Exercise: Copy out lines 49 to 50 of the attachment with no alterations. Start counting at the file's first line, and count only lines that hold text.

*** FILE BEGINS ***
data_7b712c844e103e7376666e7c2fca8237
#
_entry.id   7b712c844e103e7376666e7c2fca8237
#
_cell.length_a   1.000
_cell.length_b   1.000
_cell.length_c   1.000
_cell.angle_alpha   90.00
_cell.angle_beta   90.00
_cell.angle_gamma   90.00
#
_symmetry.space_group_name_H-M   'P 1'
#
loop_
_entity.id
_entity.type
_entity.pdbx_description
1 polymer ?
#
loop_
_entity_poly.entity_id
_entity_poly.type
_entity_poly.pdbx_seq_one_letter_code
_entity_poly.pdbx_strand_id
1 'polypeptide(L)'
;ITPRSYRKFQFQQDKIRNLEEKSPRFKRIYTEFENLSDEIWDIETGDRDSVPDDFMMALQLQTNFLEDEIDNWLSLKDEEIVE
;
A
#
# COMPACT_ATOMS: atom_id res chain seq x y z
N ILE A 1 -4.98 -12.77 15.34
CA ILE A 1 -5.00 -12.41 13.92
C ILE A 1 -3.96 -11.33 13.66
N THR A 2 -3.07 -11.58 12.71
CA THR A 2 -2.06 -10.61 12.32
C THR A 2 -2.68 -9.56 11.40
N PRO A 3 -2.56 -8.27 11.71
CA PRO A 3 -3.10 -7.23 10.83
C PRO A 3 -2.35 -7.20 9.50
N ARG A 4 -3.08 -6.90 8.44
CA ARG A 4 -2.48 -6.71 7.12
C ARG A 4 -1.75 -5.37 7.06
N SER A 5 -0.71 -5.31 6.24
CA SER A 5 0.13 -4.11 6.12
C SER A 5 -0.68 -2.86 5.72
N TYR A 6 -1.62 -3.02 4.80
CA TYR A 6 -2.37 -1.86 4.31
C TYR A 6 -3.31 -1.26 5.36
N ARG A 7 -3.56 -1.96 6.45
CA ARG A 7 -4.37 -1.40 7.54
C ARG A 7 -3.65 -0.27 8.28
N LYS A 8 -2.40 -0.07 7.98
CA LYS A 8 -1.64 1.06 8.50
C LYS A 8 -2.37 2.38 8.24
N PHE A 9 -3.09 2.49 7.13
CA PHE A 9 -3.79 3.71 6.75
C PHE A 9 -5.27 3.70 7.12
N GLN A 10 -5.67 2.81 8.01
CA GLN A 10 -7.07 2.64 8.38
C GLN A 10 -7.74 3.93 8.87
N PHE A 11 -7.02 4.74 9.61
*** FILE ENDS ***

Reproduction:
N ARG A 7 -3.56 -1.96 6.45
CA ARG A 7 -4.37 -1.40 7.54